25. There’s a spooky movie begging to be made about this and the title could be “Close Encounters Of The Min Min Kind :-).

  26. In the eighteen hundreds a drunken stockman was told about the Min Min by an Aboriginal workmate. Next morning when he woke with the horrors, he remembered seeing the Min Min the night before and oddly the regular drunk had credibility at the camp. My theory anyway.

  27. Hi,
    I think it’s great that they reproduce the light, at least that way you are guaranteed to see what it would be like.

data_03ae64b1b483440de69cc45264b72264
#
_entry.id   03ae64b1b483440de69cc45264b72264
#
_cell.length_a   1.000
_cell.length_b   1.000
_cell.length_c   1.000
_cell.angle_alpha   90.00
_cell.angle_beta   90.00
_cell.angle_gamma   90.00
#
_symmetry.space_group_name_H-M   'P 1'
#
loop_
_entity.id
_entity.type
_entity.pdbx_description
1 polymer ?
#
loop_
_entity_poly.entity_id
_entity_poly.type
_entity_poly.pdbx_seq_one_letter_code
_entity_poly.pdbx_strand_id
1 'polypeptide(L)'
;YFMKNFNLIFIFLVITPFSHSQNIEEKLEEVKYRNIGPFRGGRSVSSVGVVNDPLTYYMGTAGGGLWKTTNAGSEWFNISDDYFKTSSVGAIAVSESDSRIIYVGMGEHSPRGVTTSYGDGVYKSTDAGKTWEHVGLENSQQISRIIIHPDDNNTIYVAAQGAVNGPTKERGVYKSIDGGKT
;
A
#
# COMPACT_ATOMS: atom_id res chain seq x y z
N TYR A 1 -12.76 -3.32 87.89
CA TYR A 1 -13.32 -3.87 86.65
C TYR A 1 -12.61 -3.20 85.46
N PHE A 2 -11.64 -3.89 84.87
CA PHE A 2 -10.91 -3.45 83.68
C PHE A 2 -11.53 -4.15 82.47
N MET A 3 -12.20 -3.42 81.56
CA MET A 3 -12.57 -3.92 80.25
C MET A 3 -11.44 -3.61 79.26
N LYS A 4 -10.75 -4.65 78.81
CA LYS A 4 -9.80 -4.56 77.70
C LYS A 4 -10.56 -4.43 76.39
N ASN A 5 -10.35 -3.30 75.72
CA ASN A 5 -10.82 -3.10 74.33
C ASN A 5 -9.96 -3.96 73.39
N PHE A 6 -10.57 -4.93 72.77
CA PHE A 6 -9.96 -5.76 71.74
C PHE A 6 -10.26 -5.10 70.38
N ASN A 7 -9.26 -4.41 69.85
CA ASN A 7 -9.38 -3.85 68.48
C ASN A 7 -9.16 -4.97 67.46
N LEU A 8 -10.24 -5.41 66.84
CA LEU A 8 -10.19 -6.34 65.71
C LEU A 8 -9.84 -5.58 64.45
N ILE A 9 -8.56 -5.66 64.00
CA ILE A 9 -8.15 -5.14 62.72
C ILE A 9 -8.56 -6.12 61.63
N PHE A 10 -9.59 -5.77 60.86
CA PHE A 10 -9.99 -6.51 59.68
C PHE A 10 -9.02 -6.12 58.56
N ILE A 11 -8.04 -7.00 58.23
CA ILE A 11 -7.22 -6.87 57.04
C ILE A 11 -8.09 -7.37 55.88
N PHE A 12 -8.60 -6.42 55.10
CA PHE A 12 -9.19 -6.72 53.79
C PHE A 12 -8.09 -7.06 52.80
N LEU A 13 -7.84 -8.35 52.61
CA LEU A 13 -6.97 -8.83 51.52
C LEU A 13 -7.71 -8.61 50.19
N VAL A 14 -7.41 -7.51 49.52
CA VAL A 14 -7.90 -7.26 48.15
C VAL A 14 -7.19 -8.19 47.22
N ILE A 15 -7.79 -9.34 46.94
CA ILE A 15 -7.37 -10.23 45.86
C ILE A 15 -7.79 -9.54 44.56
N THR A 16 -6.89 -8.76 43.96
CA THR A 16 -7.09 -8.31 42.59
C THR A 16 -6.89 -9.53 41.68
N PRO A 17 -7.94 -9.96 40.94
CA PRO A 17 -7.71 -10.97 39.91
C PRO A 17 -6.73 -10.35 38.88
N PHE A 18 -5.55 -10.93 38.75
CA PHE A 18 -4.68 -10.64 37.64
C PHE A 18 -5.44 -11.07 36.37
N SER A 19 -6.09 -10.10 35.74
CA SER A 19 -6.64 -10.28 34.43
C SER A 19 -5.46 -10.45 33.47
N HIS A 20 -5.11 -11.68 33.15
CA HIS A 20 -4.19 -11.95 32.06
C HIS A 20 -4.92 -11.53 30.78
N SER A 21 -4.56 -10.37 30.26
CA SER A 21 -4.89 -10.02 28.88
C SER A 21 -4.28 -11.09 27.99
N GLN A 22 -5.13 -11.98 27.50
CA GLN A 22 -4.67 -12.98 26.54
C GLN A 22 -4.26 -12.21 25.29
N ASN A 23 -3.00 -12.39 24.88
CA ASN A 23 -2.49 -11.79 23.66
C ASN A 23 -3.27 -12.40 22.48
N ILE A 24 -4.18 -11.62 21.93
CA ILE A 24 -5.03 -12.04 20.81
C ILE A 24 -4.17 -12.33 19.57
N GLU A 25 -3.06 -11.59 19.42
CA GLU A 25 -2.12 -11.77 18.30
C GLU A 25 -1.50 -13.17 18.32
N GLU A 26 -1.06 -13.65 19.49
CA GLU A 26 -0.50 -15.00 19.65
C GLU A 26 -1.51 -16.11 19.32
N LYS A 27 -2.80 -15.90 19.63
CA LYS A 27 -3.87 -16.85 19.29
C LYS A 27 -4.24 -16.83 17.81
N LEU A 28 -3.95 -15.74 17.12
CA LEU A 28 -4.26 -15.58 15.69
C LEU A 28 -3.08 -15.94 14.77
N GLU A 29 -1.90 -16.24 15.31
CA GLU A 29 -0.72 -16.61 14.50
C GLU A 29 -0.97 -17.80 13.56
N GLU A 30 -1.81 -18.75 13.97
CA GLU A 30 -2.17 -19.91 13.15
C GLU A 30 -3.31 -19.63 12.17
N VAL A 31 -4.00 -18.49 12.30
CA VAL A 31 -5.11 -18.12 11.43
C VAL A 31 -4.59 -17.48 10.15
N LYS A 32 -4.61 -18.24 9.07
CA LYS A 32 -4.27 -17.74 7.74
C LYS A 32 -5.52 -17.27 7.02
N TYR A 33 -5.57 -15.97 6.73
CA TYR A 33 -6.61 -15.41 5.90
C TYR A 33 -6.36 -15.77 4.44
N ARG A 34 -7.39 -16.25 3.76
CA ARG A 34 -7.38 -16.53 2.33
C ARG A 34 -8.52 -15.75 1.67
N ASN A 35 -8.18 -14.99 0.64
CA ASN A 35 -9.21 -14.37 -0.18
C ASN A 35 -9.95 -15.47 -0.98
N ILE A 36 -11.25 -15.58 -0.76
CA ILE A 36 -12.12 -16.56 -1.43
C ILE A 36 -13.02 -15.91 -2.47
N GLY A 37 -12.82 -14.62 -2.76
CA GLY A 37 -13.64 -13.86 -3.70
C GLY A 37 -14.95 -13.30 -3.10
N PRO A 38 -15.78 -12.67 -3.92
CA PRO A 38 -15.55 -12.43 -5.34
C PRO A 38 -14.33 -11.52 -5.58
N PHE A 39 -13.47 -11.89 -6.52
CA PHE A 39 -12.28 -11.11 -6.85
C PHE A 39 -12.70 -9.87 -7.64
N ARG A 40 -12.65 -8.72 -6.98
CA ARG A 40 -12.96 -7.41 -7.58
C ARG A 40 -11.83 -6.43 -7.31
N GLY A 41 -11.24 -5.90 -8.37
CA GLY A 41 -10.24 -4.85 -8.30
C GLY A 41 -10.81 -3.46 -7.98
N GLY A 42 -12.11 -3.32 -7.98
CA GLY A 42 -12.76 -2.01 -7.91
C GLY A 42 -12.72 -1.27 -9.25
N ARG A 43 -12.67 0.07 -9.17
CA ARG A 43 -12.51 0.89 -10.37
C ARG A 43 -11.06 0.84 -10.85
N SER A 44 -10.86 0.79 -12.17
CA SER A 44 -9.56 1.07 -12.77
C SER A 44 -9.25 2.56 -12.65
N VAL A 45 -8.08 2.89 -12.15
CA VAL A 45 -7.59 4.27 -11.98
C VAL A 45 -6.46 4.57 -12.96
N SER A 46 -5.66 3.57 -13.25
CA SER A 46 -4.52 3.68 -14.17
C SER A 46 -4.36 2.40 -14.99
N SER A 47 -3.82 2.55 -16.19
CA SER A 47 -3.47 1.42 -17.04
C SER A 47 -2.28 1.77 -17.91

Love the coffee video. 🙂

  28. Hey, The Min Min is better than a Mae West “Rocket in the Pocket.” Spooky weird. But that lighthouse one is also a gem. Red, I vote for you, “Queen of humor.”

  29. SO cool! What a neat post and FULL of awesome pics. Again. As usual. I have heard of the similar phenomenon Beach Bum referred to, but have never heard of these Min Min lights. Super neat post. Learned something new today. Off to share away!

  30. Because the mysterious Min Min Light

    Someplace in the Appalachian mountains of North Carolina or Tennessee are some similar lights that can only be seen in the distance. If I remember correctly people that observe the lights are usually standing on the side of a some mountain and they appear miles away over some wilderness valley.

    As far as I know they have never been explained.